A group of activist and civil liberties organizations has submitted a complaint to the RCMP’s federal watchdog agency alleging human rights violations and systemic criminality by the force’s Community-Industry Response Group (C-IRG).
The 14-page complaint released Thursday accuses the squad of using illegal exclusion zones, wrongful arrests, arbitrary detention, intimidation tactics and “gratuitous aggression” during a May 17 raid on a logging blockade near Argenta, B.C.
The complainants urge the Civilian Review and Complaints Commission (CRCC) to open an official public interest investigation into the squad, citing repeated allegations of brutality and overreach.
“C-IRG has recently come under criticism for what are alleged to be harassment and widespread systemic abuses of process during enforcement of injunctions at Fairy Creek and on Wet’suwet’en territory,” the complaint reads.
“We trust the Commission will appreciate the significant public interest in the matter given what appears to be repeated unlawful extra juridical operations by the C-IRG unit.”
Argenta, in the province’s southeast corner, is the fourth area where the outfit faces some sort of formal misconduct allegation.
The group consists of Last Stand West Kootenay, the Autonomous Sinixt, the British Columbia Civil Liberties Association (BCCLA), the Wilderness Committee, Lawyers’ Rights Watch Canada, Mount Willet Wilderness Forever, From the Heart Kootenays, and Fridays for Future Nelson.
They banded together and lodged the complaint with CRCC Chairperson Michelaine Lahaie, whose office did not immediately return a request for comment.
The complaint was copied to RCMP Commissioner Brenda Lucki, whose office also did not immediately respond.
In a press release, BCCLA policy director Meghan McDermott said the group is “deeply disturbed by the unit’s oppressive actions,” which allegedly violated several constitutionally protected rights.
“Effective oversight of the RCMP and its Community Industry Response Group is desperately needed to safeguard our rights to freedoms of expression, association, and assembly to engage in protest and dissent,” she said.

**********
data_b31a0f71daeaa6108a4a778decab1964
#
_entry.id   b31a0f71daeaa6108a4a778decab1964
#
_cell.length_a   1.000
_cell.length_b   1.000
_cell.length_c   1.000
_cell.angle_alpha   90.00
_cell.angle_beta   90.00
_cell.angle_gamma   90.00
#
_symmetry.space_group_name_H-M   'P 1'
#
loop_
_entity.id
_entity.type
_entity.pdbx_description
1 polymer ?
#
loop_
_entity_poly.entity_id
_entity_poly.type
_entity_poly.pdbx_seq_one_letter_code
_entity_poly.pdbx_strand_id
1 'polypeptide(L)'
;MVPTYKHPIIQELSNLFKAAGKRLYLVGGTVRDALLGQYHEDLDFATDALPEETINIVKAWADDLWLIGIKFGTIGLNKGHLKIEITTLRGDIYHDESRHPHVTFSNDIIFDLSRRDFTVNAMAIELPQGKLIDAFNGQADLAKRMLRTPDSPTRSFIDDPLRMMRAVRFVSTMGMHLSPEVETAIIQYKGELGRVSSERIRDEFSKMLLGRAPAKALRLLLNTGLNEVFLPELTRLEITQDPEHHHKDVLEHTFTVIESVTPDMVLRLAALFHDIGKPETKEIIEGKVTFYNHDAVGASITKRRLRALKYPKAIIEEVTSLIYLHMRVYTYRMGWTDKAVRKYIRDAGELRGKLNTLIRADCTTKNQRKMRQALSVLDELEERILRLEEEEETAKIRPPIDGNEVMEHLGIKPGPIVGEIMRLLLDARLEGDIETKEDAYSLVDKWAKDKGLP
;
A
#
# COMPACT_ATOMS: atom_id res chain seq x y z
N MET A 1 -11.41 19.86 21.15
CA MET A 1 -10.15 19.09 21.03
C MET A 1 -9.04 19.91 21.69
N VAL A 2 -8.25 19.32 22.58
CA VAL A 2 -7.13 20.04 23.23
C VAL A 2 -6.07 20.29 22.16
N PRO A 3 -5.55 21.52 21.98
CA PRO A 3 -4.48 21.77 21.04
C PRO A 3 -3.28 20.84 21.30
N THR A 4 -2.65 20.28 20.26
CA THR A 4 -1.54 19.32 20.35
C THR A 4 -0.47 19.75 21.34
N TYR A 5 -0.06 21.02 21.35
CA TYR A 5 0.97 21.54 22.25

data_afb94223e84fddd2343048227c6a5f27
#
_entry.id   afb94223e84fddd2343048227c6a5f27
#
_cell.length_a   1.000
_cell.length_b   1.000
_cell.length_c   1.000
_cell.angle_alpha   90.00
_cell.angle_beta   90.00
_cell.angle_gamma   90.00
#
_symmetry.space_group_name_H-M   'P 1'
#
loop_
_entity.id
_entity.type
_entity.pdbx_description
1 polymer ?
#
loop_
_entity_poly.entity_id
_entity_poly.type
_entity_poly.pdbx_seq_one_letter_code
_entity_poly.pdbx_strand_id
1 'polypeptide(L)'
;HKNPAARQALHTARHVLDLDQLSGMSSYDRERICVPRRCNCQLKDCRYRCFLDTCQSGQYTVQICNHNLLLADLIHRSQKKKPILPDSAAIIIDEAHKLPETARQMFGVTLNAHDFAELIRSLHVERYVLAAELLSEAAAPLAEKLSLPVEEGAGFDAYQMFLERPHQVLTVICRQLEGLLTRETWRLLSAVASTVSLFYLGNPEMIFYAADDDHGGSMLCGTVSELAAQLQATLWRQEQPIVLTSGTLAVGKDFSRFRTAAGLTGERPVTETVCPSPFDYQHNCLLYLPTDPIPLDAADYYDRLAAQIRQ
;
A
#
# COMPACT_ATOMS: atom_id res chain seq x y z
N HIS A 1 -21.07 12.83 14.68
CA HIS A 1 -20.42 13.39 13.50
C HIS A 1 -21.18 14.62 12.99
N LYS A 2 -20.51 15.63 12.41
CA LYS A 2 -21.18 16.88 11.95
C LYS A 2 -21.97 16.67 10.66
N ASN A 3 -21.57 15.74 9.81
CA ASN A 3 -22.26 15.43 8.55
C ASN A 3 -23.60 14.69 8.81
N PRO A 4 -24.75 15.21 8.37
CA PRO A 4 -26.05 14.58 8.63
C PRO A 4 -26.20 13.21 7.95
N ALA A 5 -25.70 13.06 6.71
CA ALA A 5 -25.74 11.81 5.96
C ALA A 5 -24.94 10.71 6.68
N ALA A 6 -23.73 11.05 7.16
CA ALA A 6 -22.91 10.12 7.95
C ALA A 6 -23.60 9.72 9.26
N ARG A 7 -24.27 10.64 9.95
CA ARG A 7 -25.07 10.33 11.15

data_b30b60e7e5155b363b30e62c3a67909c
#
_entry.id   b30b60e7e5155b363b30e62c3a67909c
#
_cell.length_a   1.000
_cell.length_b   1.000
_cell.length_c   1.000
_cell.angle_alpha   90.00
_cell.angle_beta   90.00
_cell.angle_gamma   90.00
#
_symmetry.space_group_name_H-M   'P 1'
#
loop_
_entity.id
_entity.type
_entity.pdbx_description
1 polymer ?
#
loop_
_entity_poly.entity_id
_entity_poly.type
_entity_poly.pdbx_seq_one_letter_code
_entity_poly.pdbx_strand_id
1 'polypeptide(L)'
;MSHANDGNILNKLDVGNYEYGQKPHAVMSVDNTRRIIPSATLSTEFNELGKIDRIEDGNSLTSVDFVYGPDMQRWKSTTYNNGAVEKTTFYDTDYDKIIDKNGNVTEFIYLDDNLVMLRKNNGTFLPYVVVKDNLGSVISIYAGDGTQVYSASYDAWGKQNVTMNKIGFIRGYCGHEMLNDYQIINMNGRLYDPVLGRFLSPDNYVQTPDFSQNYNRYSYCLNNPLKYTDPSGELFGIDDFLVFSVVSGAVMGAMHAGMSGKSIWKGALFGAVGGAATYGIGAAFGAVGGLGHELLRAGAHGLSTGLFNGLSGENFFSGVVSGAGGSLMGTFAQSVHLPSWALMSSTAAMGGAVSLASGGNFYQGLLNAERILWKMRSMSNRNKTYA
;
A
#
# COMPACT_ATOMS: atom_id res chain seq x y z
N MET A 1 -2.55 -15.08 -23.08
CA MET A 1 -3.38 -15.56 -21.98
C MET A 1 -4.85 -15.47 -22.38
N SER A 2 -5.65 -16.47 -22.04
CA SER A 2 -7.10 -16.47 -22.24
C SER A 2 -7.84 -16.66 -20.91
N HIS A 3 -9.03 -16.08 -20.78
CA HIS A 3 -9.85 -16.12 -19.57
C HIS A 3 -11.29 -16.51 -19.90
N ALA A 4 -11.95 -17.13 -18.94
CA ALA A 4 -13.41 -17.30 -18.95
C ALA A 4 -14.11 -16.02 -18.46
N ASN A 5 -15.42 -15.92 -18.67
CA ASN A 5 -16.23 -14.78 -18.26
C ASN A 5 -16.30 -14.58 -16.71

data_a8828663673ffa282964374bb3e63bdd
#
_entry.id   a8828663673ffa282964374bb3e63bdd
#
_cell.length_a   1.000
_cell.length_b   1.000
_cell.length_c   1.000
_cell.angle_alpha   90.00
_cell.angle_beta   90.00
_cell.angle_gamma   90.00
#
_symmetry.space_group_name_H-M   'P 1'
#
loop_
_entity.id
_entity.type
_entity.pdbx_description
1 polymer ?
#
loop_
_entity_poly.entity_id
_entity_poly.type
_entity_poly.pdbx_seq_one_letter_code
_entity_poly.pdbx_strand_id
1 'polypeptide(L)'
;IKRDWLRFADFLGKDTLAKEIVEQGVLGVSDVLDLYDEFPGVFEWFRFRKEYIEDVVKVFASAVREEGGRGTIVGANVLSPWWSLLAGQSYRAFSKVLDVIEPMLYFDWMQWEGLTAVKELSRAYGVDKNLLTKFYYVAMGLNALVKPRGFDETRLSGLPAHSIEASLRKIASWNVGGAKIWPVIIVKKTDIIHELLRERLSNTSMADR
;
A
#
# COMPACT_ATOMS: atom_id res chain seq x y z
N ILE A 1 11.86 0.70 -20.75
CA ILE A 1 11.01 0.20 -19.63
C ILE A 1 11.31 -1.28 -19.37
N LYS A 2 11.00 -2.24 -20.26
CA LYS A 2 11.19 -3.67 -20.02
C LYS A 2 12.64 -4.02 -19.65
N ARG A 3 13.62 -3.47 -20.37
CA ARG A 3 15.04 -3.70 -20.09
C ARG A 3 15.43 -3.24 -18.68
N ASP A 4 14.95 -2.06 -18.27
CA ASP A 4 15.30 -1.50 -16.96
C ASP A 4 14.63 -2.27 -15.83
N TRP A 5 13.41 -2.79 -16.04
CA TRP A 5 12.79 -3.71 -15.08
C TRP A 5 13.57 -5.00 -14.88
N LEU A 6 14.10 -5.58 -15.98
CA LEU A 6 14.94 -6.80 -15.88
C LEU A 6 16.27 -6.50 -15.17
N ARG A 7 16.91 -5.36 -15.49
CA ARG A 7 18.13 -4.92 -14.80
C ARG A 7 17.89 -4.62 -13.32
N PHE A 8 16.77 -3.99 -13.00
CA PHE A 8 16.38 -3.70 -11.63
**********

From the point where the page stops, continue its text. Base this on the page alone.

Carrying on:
The complaint offers written testimony from 20 witnesses and arrestees. Their legal counsel Noah Ross also seperately represents more than 100 people arrested during logging blockades at Fairy Creek.
The Fairy Creek arrestees motioned to have their charges withdrawn based on similar allegations police misconduct was so outrageous the court must toss out their cases to insulate itself from reputational damage.
Explained Ross in the press release: “We have filed this complaint to hold the C-IRG Unit of the RCMP accountable for their conduct at Argenta on May 17. The C-IRG appears to have made a series of unlawful arrests and implemented an overbroad exclusion zone, resulting in substantial breaches of constitutional rights, including freedom of expression and freedom against arbitrary arrest and detention.”
According to the complaint, Mounties arrived in force to dismantle a logging blockade known as “Grouse Camp,” which the non-Indigenous activist group Last Stand West Kootenay, backed by the Autonomous Sinixt — a local nation previously declared extinct, but which recently won recognition in the Supreme Court of Canada — established in April.
The C-IRG was founded in 2017 to deal with resistance to major resource extraction projects — namely, pipelines. Recently, it started clearing the way for the timber industry too.
A month ago, an APTN News investigation into the C-IRG’s tactics, founding, operational history and command structure uncovered a string of misconduct allegations facing the unit in every one of its major operational theatres.
APTN obtained more than 4,000 pages of court files and releases from more than two dozen federal and provincial freedom of information requests and interviewed lawyers, activists, experts and the unit’s commanding officer.
C-IRG commander, Chief Supt. John Brewer, said he denies any wrongdoing by his outfit.
During the course of the investigation, the CRCC provided APTN with statistics showing the watchdog received nearly 500 complaints about police conduct from areas where the C-IRG was in charge of operations.
Only 124 qualified for further investigation, the CRCC said, and only 18 had been investigated. Discipline was meted out in just five of those cases.
The outfit can now add this policy complaint to its growing list of legal and administrative troubles.
Prominent activist Kanahus Manuel, of the Tiny House Warriors, is suing a Mountie who she alleges broke her wrist while applying a wrist-lock technique during an arrest.
The United Nations recently expressed concern about the C-IRG’s tactics after receiving allegations the squad engaged in brutality, collusion with private security firms, and excessive surveillance against the warriors.
Three members of the Wet’suwet’en Nation are also suing, accusing the B.C. government and C-IRG of perpetrating an “organized campaign of intimidation and harassment” designed to scare Indigenous people off their own territory.
These allegations have not been tested in court.
But a judge did rule the squad’s use of exclusion zones was illegal, while its practice of blocking reporters from witnessing arrests and conducting arbitrary personal belongings searches constituted an unjustifiable infringement of civil liberties.
This ruling was not appealed.